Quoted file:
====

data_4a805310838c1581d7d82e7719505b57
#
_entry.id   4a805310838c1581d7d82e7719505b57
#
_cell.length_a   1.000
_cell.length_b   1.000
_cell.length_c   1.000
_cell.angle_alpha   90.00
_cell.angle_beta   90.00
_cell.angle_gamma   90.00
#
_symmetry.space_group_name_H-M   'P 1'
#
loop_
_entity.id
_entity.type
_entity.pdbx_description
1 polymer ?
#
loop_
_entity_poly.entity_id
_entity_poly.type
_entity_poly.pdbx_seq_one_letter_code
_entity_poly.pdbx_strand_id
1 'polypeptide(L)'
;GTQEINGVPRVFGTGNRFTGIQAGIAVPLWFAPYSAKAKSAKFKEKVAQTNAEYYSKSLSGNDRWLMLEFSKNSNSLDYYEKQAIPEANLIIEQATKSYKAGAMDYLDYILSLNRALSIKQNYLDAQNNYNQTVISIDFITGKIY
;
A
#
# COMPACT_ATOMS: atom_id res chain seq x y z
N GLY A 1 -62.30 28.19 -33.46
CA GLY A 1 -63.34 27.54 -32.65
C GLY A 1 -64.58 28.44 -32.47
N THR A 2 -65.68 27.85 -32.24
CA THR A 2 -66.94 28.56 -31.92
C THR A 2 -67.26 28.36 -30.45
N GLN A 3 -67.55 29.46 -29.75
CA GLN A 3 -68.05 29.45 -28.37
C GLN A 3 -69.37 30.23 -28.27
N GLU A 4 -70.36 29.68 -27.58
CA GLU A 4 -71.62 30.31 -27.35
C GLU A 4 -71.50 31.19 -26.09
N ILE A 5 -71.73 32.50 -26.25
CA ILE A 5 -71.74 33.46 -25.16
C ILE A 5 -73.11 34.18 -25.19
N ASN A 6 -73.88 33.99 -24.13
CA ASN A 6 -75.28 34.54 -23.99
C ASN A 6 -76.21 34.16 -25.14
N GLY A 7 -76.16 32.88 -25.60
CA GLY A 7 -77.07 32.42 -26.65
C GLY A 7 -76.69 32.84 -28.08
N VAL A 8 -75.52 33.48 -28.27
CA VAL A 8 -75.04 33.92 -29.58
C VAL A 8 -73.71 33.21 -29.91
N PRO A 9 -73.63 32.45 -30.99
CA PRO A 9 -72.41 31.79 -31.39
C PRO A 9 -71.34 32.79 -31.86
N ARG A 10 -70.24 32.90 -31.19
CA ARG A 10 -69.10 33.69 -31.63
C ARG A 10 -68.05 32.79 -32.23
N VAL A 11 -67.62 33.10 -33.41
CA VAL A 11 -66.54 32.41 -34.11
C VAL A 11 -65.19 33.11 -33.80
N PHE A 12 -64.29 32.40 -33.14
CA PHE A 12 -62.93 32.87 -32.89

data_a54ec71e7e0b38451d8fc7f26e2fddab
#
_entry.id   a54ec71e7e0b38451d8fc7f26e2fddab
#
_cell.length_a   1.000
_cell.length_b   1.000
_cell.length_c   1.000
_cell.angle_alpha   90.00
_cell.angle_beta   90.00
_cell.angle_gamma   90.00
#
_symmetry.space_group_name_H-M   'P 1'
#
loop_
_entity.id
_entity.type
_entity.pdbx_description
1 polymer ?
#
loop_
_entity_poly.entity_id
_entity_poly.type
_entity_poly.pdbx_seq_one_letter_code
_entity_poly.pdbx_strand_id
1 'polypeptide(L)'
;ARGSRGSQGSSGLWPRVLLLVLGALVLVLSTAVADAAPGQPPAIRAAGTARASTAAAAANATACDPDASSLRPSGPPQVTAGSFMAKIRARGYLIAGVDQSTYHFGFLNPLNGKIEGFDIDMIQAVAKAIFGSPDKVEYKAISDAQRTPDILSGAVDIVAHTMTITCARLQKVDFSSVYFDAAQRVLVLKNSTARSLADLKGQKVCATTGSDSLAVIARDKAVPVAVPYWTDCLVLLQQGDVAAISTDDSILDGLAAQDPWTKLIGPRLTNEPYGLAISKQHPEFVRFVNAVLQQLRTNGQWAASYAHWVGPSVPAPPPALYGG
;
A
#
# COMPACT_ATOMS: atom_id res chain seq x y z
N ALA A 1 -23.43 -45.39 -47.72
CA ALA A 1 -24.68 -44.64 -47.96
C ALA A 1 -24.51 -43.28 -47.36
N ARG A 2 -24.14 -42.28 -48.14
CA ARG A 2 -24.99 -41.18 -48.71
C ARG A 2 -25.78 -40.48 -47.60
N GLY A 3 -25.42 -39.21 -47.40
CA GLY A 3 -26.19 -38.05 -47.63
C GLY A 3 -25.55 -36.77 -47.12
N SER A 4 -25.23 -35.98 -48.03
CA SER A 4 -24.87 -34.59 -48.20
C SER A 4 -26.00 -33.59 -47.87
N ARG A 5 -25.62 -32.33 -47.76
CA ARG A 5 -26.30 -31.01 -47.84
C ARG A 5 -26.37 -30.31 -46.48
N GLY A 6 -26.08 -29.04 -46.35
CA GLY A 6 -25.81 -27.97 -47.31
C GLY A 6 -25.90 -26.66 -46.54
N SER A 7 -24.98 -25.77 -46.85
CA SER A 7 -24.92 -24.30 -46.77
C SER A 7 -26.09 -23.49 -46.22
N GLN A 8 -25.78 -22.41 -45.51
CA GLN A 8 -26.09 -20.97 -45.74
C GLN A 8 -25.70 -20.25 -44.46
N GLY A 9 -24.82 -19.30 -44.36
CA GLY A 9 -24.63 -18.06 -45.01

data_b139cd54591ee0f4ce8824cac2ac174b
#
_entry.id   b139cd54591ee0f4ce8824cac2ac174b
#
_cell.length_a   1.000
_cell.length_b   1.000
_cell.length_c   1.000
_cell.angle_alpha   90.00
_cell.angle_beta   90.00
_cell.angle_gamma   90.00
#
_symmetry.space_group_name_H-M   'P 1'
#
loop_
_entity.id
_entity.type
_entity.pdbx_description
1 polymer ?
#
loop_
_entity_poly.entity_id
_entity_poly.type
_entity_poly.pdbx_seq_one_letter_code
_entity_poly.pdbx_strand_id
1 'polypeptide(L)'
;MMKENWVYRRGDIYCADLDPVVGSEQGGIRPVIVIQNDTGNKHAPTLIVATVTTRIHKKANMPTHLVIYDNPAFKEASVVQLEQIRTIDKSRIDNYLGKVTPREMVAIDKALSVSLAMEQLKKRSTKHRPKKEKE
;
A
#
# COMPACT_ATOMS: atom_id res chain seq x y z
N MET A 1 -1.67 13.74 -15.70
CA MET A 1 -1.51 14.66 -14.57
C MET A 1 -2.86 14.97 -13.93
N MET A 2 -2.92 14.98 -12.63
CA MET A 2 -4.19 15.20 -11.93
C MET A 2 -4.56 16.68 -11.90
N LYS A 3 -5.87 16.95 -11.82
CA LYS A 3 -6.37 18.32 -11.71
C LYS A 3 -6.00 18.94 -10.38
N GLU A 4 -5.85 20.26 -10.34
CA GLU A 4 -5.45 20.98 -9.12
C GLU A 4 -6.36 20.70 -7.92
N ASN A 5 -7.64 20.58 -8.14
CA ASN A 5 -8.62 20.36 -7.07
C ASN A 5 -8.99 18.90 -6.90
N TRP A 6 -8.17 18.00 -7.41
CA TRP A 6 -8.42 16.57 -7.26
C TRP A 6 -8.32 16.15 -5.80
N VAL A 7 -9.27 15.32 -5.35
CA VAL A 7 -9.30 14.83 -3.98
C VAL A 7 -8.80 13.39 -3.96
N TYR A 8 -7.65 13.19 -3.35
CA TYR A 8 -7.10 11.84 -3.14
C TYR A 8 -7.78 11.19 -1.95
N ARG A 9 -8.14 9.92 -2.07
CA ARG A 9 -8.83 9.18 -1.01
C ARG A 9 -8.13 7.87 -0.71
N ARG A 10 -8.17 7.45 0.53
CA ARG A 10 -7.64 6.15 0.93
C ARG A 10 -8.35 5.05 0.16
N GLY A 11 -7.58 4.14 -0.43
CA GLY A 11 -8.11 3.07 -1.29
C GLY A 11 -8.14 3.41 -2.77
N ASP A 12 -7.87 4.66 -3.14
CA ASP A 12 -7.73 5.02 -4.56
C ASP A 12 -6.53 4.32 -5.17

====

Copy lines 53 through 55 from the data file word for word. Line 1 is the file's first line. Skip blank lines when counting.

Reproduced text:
CA VAL A 8 -75.04 33.92 -29.58
C VAL A 8 -73.71 33.21 -29.91
N PRO A 9 -73.63 32.45 -30.99